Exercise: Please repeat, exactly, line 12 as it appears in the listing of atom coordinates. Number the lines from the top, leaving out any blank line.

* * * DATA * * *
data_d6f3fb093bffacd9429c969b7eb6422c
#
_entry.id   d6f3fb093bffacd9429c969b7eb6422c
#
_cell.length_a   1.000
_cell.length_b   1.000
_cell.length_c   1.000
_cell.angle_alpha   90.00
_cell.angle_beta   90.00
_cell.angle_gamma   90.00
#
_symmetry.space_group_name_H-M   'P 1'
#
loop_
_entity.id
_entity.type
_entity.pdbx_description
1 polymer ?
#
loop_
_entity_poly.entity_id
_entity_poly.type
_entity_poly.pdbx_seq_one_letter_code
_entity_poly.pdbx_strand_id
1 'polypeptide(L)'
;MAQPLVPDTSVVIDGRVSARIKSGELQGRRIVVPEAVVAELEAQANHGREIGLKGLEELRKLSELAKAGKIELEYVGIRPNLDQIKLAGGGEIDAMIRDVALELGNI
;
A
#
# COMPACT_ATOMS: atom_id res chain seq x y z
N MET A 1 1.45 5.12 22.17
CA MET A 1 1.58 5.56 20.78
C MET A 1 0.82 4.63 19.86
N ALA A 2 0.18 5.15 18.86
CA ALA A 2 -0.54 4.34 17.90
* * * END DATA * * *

_symmetry.space_group_name_H-M   'P 1'